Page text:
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Playing to Learn: Video Games in the Classroom

4.0 out of 5 stars 2 customer reviews
ISBN-13: 978-1591584926
ISBN-10: 1591584922
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Editorial Reviews

Review

"More than 100 video game activity ideas for grades 4 to 12 are included in this volume that helps teachers integrate the study of video games into the classroom….For each exercise, a brief background is provided, the activity is explained, and follow-up discussion ideas are offered….Teachers could aos use some of these activities as viable reserach topics for students." - School Library Journal

"Hutchison has written this guidebook to help teachers integrate the study of video games into classroom practice….Hutchison provides a valuable, concrete way of engaging students in reading and writing by integrating a ubiquitious aspect of popular culture into classroom practice….Highly recommended. This book can form the core of interesting exploration and implementation by professional learning groups in your school. As well, it offers new opportunities for school library-classroom collaboration." - Teacher Librarian

"The author does not envision a classroom where computer games can be played, but one where students will be analyzing, designing, and creating films using video game footage. The book is designed to be used in traditional classrooms where teachers will use their students' familiarity with video games as a stepping stone to teach higher order thinking skills. This also can be used in classrooms where students will discuss, research, and write papers on the various topics raised about video games. The book is arranged alphabetically by activities. Each activity has a brief introduction, description, discussion, grade level, and subject area. For educators wanting a different approach to teach various traditional skills in the various disciplines, this would be a good purchase." - Library Media Connection

About the Author

David Hutchison is an Associate Professor in the Faculty of Education, Brock University. He is the author of Growing Up Green: Education for Ecological Renewal and A Natural History of Place in Education.

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Product Details

  • Paperback: 280 pages
  • Publisher: Libraries Unlimited (May 30, 2007)
  • Language: English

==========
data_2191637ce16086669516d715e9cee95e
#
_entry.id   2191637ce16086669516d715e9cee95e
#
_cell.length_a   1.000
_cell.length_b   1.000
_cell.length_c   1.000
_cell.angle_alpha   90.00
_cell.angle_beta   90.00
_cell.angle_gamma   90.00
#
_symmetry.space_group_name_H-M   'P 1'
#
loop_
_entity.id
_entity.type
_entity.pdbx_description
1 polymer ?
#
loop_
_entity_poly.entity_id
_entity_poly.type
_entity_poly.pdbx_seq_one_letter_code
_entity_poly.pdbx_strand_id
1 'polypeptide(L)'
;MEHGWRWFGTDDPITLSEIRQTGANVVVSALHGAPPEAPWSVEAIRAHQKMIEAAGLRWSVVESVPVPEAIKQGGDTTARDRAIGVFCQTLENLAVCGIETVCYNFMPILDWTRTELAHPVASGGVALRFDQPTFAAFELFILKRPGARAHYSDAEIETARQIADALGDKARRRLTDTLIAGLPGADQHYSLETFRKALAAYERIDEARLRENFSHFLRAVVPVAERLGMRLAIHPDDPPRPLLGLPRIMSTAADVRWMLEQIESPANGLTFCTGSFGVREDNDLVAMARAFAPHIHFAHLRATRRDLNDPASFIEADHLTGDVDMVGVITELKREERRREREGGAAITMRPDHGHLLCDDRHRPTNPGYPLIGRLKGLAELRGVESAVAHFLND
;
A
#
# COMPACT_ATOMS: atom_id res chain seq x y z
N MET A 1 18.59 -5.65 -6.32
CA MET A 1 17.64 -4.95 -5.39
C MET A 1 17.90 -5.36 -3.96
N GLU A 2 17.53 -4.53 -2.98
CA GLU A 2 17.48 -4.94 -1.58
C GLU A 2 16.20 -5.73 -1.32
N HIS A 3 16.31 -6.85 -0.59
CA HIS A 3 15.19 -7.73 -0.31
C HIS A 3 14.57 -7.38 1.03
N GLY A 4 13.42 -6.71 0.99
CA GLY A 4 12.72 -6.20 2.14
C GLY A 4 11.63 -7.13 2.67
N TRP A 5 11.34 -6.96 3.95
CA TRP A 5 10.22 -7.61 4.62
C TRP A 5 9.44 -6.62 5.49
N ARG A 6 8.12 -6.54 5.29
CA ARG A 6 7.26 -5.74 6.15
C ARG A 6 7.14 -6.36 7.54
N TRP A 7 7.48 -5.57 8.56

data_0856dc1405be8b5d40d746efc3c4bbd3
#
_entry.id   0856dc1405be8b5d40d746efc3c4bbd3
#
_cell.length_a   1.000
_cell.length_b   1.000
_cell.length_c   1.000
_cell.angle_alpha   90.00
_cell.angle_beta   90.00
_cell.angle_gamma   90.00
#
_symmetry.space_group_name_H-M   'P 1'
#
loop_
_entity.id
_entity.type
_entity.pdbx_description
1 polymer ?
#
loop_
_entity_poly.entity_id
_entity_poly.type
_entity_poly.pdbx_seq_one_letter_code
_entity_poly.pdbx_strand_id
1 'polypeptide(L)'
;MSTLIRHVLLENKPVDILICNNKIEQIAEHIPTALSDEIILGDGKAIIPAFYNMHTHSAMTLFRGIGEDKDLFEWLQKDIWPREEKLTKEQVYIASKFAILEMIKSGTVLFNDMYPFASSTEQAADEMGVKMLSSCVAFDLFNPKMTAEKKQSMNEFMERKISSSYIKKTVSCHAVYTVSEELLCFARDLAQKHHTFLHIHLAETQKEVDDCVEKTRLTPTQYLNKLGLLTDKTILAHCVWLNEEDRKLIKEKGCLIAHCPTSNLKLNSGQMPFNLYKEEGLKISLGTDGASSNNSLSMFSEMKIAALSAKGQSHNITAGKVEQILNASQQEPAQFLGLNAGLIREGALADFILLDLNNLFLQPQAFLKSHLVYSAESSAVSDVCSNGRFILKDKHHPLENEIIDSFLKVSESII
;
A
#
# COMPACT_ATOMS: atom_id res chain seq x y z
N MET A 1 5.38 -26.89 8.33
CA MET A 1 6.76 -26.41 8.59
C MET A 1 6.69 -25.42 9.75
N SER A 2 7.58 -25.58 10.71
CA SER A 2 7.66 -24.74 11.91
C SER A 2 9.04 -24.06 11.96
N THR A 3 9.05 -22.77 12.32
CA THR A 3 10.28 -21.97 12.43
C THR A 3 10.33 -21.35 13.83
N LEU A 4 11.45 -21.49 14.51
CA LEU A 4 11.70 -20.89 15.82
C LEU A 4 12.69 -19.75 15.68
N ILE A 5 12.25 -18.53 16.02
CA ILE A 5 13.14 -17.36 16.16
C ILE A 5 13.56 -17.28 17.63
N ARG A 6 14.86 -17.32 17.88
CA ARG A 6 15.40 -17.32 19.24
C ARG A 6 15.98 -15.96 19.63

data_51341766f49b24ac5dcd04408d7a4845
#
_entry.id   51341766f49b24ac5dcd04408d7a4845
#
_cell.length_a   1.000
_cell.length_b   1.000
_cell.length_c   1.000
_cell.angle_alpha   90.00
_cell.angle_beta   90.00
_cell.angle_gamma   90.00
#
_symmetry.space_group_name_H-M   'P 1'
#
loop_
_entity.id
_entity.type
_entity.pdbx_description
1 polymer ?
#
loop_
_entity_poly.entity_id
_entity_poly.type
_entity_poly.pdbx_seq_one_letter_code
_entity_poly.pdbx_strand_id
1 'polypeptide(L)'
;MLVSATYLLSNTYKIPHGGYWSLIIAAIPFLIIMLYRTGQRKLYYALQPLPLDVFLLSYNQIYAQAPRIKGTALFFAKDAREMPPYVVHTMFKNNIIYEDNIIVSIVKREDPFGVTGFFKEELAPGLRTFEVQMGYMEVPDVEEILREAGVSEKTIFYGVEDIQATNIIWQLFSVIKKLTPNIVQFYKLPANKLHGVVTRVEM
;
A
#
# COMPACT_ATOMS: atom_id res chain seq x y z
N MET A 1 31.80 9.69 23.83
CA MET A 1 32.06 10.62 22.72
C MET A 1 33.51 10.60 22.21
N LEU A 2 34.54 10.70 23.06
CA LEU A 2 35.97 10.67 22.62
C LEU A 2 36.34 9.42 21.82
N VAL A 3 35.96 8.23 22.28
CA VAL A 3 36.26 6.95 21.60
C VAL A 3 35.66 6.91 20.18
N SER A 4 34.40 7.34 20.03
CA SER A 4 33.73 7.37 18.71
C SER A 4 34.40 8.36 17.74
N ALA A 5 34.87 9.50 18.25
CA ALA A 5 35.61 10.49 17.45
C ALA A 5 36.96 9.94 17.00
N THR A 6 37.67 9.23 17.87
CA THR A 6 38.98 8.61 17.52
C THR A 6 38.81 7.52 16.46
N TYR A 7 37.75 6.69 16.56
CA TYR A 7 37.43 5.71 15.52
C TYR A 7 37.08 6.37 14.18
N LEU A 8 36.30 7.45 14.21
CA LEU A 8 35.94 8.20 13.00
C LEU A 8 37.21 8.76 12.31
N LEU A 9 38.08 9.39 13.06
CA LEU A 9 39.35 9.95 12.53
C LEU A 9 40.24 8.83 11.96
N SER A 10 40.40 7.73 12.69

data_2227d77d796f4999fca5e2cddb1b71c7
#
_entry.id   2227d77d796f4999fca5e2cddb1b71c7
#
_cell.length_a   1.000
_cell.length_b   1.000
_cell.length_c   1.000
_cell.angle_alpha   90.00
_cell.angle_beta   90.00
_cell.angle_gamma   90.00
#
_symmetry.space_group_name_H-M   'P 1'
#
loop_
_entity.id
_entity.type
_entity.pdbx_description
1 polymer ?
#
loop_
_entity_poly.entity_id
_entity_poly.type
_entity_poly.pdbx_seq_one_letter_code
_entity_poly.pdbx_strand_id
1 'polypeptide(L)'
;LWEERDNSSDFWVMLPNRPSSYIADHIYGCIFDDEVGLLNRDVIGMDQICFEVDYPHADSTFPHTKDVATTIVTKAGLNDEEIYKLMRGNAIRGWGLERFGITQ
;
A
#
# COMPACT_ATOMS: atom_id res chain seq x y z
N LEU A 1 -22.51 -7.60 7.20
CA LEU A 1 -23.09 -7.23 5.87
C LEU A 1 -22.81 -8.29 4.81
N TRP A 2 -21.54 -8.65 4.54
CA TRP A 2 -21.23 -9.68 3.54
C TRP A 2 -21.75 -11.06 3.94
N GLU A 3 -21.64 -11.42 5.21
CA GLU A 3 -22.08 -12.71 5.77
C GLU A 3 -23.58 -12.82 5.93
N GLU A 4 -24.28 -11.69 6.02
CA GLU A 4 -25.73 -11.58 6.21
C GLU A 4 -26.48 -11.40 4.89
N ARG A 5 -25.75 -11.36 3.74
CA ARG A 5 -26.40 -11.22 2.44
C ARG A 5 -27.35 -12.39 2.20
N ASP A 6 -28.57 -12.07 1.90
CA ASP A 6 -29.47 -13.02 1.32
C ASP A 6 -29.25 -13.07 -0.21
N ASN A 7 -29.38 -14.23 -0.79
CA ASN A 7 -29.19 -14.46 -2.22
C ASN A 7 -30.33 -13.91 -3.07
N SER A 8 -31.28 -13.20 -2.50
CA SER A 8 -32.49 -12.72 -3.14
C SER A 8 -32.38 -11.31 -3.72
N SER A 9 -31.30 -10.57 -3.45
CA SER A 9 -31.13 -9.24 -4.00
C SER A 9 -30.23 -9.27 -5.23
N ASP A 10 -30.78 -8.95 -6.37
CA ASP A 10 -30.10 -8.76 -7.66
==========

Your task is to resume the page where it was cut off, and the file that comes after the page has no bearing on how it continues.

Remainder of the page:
• ISBN-10: 1591584922
  • ISBN-13: 978-1591584926
  • Product Dimensions: 7.1 x 0.7 x 9.9 inches
  • Shipping Weight: 1.2 pounds (View shipping rates and policies)
  • Average Customer Review: 4.0 out of 5 stars  See all reviews (2 customer reviews)
  • Amazon Best Sellers Rank: #2,984,437 in Books (See Top 100 in Books)

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By Frank Baker on May 30, 2007
Format: Paperback
Quick: name five video games. Can you do it? I can't. Video games are not part of my media environment. The few games I can recall are as a result of some recent news story about their violent or sexual content, or some state's effort to restrict youth access. Are all games bad--of course not. Why doesn't the mainstream media report more on the potential uses of video gaming in instruction? ( Well, that's an essay for another time.)

Can and should video games be considered as instructional tools, just as books, magazines, video and film are today? Yes, says "Playing to Learn" author David Hutchison, Associate Education Professor at Brock University. In this new text, published by Teacher Ideas Press, he presents a number of concrete ideas for integrating video games into English, Social Studies, Math, Science, Health, PE and more.

Writing the forward to this text, James Paul Gee (author of "What Video Games Have to Teach Us About Learning and Literacy") acknowledges that video games won't replace reading or writing. At the same time, he says, fans of video games are creating blogs about the topic and becoming active participants in fan based web sites.

Video games are a cultural phenomenon: one in which all educators should become more familiar. Reading "Playing To Learn" will certainly help all educators get up-to-speed in this exploding youth media culture. Interspersed with activity suggestions and lesson plan ideas, Hutchison has wisely included several discussion articles.

(This is a trend that I am in favor of: giving young people some current event readings and resources around a topic. Unfortunately, many of today's textbooks don't provide current readings nor corresponding critical thinking questions.
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The book didn't get 4 stars from me because it only focuses on specific activities. It would have been nice if there were a few chapters on WHY video games are good for the classroom or even better rationale as to why an "x" specific activity works.

But if you're looking for specific activities, this is a great book. I'm only a 4th grade teacher, so I can't implement many of these ideas, but I shall do so when I teach in a higher grade in future years.
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